23rd Avenue and East Union: ‘Displacement is real and there are efforts to push against that’

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SEATTLE -- There is one block in Seattle's Central District that some say is the test site for gentrification. The area around 23rd Avenue and East Union Street was once a bustling African-American community

But as we've seen, skyrocketing rents are forcing some in the community to move elsewhere. Those who remain are fighting to preserve their history.

To know what's really happening in the Central District, you just need to step into Earl's Cuts and Style barber shop.

"Back in the 1980s, I had a lot of clients here,” said barber shop owner Earl Lancaster. “Some of the clientele went down south. Some are here.”

One of those still here is longtime resident Keith Cottom, who's been living in the neighborhood for close to 60 years, he says.

According to Cottom, there have been a lot of changes in the Central District. He says many people can't afford to live there anymore. He also says there has been a change culturally.

“There`s more white people around now. In my block, it used to be all blacks. Now I`m the only black on the block,” Cottom said.

According to the Puget Sound Business Journal, the African-American population around 23rd and Union has decreased from 36% in 2000 to 12% in 2015.

"Everything around here was black-owned except for the big commercial stores,” said Central District resident Jonathan Rushing.

For Lancaster, he says there used to be more family homes around the area.

“People that used to stay here are being priced out or the new generation. The new techy babies,” said Lancaster.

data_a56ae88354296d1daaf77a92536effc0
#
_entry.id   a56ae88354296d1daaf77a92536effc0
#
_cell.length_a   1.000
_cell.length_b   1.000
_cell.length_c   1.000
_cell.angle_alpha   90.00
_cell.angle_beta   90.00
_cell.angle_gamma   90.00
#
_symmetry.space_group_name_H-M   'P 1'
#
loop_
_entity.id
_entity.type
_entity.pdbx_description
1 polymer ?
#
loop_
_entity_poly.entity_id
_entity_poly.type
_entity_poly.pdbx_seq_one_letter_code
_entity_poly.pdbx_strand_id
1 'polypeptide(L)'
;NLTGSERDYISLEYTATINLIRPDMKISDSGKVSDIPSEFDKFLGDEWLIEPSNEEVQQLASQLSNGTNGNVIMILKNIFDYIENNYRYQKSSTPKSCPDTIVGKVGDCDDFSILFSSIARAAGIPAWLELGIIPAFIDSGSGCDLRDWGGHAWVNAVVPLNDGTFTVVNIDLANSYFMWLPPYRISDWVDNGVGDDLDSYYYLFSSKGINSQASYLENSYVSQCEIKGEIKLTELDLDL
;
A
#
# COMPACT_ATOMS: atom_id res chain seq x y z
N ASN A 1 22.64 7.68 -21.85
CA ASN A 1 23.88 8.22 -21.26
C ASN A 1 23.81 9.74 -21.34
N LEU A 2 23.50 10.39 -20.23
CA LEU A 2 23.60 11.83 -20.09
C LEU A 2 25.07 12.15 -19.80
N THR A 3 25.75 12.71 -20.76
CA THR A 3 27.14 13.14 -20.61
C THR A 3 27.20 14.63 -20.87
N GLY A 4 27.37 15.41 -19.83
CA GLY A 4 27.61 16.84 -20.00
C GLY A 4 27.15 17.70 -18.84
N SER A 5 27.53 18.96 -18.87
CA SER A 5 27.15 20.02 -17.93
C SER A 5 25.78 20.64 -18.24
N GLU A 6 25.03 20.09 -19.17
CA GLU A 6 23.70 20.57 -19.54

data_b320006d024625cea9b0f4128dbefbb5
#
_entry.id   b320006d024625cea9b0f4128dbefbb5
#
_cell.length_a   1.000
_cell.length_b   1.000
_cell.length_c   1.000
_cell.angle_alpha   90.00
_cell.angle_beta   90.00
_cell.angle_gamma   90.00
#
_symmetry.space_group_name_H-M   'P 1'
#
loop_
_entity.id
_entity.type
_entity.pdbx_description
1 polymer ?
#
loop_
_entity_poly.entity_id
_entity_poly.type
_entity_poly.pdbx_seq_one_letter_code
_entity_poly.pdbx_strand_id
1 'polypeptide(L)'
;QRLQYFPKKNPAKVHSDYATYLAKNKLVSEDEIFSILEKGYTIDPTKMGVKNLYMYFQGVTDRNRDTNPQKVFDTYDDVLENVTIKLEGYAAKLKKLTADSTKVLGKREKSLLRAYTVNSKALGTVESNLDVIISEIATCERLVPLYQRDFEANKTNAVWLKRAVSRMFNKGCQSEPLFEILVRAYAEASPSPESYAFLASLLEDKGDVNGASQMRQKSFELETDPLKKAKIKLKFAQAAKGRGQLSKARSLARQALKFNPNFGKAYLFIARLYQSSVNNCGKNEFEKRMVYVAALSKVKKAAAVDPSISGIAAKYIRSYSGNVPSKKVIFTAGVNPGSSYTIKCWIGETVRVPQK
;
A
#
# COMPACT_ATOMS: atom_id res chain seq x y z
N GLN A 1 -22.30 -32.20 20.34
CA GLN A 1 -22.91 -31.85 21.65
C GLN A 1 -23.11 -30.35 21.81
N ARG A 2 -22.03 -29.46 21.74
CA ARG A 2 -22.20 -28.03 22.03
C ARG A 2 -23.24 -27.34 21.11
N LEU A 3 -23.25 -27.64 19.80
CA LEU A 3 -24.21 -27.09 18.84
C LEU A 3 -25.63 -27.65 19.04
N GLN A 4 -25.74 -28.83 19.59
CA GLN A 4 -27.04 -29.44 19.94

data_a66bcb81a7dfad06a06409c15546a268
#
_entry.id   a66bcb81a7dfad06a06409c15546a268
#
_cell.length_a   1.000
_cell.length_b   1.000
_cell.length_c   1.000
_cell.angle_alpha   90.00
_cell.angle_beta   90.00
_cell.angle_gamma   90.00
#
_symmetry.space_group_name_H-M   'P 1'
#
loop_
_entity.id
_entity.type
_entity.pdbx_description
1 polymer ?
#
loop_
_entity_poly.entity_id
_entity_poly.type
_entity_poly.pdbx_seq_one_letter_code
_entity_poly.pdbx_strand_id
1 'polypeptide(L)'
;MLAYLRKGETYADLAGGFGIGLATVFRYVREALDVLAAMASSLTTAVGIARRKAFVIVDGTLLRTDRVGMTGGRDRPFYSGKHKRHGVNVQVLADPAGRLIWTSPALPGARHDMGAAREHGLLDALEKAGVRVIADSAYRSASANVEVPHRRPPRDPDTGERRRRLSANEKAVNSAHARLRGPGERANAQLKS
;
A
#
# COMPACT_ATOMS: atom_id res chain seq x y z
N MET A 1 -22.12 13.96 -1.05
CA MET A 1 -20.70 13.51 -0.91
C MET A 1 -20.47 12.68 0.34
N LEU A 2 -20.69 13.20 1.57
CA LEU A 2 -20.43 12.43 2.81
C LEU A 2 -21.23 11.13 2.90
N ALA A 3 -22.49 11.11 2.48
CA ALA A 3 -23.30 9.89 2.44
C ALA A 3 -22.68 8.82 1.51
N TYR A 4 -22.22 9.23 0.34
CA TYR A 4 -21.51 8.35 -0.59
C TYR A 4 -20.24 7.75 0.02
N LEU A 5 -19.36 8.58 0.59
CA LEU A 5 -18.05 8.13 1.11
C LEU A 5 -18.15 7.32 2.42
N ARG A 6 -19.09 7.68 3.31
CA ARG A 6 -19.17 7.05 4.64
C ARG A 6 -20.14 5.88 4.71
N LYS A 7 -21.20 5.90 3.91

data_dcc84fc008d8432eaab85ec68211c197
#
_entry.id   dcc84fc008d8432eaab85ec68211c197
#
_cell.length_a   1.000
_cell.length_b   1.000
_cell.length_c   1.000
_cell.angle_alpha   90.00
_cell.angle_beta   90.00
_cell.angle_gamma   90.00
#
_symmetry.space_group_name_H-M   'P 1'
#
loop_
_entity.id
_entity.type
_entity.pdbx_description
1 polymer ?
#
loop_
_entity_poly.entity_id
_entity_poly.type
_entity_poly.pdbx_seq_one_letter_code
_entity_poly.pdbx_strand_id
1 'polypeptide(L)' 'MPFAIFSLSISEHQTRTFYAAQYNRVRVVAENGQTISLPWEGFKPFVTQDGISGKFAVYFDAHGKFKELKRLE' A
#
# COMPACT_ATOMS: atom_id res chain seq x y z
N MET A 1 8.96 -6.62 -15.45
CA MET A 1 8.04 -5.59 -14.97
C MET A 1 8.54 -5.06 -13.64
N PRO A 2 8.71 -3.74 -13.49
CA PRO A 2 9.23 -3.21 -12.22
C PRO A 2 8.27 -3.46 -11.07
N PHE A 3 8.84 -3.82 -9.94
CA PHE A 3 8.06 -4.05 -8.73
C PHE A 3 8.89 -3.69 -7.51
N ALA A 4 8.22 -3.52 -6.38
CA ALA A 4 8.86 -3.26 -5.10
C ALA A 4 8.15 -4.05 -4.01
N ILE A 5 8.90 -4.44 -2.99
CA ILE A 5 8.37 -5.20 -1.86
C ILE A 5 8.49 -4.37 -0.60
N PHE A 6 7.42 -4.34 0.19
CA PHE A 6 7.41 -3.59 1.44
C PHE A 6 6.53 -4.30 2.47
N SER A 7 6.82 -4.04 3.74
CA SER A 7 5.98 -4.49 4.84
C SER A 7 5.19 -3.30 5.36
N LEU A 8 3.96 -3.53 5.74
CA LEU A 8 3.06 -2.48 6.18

Keeping note of the changes also, is Marc Stiles, Reporter for the Puget Sound Business Journal.

He wrote a cover story about what's happening at 23rd and Union.

"The people who I interviewed for this story, love this corner, the people who grew up here,” said Stiles.  “But it`s also had its share of tragedy and hardships.  "

According to Stiles, many people remember that Central District, just a few years ago, had boarded up windows and there was a lot of crime.

Now, the block has new apartments, with more on the way.

Business owner Ian Eisenberg owns the controversial Ike's Pot Shop, located at the corner.

“People who actually live here are pretty excited about the growth,” he said. “New stores, new opportunities, new jobs,”

Eisenberg's shop has been the target of protests about change in the neighborhood.

"We want affordable housing but everybody in Seattle is upset that nothing is affordable here,” said Eisenberg. "This is really no different.”

"I grew up in 28th and Lane. That whole block, everyone I grew up with, their house is being sold right now,” said Rushing.

A big question however is, what's being done to preserve the culture and provide more affordable housing.

An empty lot right next to Ike's, construction is set to start on an affordable mixed-use apartment project.

This was the site where African-American owned Liberty Bank used to be.

A non-profit developer is working with three African American community groups to build a six-story building with 115 apartments for lower income people.

For Stiles, there is a reason this corner is important for Seattle’s future.

“A recognition that displacement is real and there are efforts to push against that,” he said.